Difference between revisions of "Abs Vector"
(Updated descriptions and added example images.) 

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−  +  <div style="float:right; borderstyle:solid; padding:20px"><categorytree mode=pages hideroot=off>Clamp</categorytree></div>  
−  +  [[File:ABSVector_00_GUI.pngnone470pxAbs Vector]]  
+  
+  
+  == Overview ==  
The Abs family of nodes allow you to find the absolute value of the colour/scalar/vector coming into the Input. The absolute value of a number is its value regardless of whether it is positive or negative. In practice, this means the absolute value is always a positive number. For example:  The Abs family of nodes allow you to find the absolute value of the colour/scalar/vector coming into the Input. The absolute value of a number is its value regardless of whether it is positive or negative. In practice, this means the absolute value is always a positive number. For example:  
+  <ul>  
+  The absolute value of 4 is 4 <br /n>  
+  The absolute value 2 is 2 <br /n>  
+  The absolute value of 0 is 0 <br /n>  
+  </ul>  
−  +  
+  This function works in a componentwise fashion for colours and vectors, so using vectors as an example :  
+  <ul>  
+  ( 2.1, 6, 4 ) becomes ( 2.1, 6, 4 ) <br /n>  
+  ( 10, 3, 2 ) becomes ( 10, 3, 2 ) <br /n>  
+  </ul>  
+  
+  
+  In the example below, an EXR image containing vector data is assigned to the Main Input of the Abs Vector node. Visually, the green pixels represent data above a value of 0 in the Y axis, whereas the magenta pixels indicate negative values which lie below. When enabled, the Abs Vector node outputs all values as positive values.  
+  <ul>  
+  [[File:AbsVector.jpgnone800pxThe ABS Vector node outputs all values as positive values. Any negative values below 0, are returned as positive values above 0.]]  
+  </ul>  
−  
−  +  '''Settings:'''  
−  This  +  *'''Name:''' This setting allows you to apply a descriptive name to the node, which can be helpful when using multiple Abs Vector nodes in a project.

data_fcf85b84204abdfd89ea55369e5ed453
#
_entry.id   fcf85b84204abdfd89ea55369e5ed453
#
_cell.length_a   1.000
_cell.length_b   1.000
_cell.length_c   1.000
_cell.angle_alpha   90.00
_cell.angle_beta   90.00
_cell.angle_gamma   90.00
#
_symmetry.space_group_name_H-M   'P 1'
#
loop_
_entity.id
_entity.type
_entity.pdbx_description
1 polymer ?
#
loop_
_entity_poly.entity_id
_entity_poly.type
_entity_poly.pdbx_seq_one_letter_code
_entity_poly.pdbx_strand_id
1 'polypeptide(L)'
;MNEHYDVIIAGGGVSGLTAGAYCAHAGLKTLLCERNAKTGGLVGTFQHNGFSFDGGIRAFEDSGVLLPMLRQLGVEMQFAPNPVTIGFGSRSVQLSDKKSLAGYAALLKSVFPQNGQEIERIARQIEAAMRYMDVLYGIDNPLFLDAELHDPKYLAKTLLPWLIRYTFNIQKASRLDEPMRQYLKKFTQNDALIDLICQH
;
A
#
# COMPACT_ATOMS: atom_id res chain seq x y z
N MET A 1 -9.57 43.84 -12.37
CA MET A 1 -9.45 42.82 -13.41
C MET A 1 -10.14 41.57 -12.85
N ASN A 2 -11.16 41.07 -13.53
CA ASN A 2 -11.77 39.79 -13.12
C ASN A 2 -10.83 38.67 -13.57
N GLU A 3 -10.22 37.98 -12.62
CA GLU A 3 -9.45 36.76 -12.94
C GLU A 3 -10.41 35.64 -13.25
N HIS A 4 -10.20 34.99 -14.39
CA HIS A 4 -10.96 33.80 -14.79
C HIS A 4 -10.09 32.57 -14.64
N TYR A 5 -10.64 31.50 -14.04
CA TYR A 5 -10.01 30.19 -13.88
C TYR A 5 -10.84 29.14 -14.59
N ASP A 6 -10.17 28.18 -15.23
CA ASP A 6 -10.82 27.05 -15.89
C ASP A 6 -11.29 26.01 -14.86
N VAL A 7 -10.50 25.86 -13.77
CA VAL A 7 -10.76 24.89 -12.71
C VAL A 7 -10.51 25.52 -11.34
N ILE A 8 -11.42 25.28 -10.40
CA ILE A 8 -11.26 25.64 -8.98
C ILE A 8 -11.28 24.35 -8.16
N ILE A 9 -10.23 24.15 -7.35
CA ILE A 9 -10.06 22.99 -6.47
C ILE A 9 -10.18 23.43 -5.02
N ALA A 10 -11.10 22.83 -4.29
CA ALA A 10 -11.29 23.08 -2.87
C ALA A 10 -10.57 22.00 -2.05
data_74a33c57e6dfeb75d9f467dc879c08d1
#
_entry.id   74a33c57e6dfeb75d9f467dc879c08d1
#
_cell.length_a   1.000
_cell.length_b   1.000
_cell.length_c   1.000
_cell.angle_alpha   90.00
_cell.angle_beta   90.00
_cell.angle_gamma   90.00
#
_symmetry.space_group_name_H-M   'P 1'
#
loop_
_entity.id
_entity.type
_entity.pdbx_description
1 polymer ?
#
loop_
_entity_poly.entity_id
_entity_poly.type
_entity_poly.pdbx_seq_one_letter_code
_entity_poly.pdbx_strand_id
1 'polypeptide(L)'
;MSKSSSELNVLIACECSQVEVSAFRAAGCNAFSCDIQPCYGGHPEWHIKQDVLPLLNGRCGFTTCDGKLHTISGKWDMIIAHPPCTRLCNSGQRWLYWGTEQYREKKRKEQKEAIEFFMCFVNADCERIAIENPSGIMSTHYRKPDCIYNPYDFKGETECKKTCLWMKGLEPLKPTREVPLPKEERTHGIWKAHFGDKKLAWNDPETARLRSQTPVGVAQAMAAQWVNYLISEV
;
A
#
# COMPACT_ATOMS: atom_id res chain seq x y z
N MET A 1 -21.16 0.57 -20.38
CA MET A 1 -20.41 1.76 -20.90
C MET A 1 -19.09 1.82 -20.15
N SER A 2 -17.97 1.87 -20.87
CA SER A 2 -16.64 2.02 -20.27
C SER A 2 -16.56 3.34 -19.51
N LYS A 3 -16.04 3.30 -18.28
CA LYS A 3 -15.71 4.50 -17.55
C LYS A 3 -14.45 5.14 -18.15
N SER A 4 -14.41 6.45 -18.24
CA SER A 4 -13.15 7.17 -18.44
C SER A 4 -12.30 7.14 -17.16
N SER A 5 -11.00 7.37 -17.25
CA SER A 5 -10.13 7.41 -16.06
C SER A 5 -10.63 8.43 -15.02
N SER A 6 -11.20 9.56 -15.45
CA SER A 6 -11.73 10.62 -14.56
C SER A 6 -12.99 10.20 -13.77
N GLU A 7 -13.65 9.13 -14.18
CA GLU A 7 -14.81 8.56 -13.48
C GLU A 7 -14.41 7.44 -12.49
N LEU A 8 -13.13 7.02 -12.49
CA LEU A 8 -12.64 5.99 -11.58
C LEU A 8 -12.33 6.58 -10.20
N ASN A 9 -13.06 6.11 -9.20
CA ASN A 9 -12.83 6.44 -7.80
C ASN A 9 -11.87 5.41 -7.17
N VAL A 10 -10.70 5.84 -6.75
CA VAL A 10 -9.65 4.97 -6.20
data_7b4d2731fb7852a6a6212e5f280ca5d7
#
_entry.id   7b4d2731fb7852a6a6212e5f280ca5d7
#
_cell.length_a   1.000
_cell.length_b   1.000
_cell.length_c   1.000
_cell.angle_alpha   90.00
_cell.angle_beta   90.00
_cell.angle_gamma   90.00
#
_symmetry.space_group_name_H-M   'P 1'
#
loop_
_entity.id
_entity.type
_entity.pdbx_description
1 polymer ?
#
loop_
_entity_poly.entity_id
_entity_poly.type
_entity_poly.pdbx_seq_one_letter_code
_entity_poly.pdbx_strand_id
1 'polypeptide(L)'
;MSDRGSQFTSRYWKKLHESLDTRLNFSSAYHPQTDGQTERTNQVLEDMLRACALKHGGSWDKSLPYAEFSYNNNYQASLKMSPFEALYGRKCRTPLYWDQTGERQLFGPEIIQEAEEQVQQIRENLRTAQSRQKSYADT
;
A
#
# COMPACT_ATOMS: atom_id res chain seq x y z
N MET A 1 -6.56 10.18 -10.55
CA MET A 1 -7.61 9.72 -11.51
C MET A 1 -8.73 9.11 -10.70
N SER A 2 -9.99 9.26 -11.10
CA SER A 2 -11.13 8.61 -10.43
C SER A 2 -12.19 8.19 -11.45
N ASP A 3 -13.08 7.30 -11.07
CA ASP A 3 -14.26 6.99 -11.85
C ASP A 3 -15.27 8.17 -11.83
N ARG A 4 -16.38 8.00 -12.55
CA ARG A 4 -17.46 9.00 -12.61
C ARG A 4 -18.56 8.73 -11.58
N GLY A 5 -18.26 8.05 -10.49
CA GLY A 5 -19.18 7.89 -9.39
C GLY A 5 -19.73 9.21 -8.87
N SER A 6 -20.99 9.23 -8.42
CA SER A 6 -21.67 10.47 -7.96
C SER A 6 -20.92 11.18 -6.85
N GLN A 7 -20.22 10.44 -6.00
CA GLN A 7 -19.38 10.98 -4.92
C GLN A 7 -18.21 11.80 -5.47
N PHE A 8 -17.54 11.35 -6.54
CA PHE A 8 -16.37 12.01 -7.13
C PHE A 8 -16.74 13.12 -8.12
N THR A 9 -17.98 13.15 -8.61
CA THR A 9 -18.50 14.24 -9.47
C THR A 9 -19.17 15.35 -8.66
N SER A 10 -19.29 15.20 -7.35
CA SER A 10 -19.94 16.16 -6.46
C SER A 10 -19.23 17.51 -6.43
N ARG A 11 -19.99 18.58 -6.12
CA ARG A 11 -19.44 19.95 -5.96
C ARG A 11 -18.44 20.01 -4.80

+  *'''Enable:''' When checked, the node is active and the absolute value from the Main Input is output. When unchecked, the Main Input value is passed through the node.  
−  +  <br /n>  
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[[Category: Clamp]]  [[Category: Clamp]] 
Revision as of 23:47, 3 February 2022
Overview[edit]
The Abs family of nodes allow you to find the absolute value of the colour/scalar/vector coming into the Input. The absolute value of a number is its value regardless of whether it is positive or negative. In practice, this means the absolute value is always a positive number. For example:

The absolute value of 4 is 4
The absolute value 2 is 2
The absolute value of 0 is 0
This function works in a componentwise fashion for colours and vectors, so using vectors as an example :

( 2.1, 6, 4 ) becomes ( 2.1, 6, 4 )
( 10, 3, 2 ) becomes ( 10, 3, 2 )
In the example below, an EXR image containing vector data is assigned to the Main Input of the Abs Vector node. Visually, the green pixels represent data above a value of 0 in the Y axis, whereas the magenta pixels indicate negative values which lie below. When enabled, the Abs Vector node outputs all values as positive values.
Settings:
 Name: This setting allows you to apply a descriptive name to the node, which can be helpful when using multiple Abs Vector nodes in a project.
 Enable: When checked, the node is active and the absolute value from the Main Input is output. When unchecked, the Main Input value is passed through the node.
A scalar is a single number. 1, 200.45, 45, 0.2 are all examples of scalar values.
A vector is a set of three scalars, normally representing X, Y and Z coordinates. It also commonly represents rotation, where the values are pitch, heading and bank.
A single object or device in the node network which generates or modifies data and may accept input data or create output data or both, depending on its function. Nodes usually have their own settings which control the data they create or how they modify data passing through them. Nodes are connected together in a network to perform work in a networkbased user interface. In Terragen 2 nodes are connected together to describe a scene.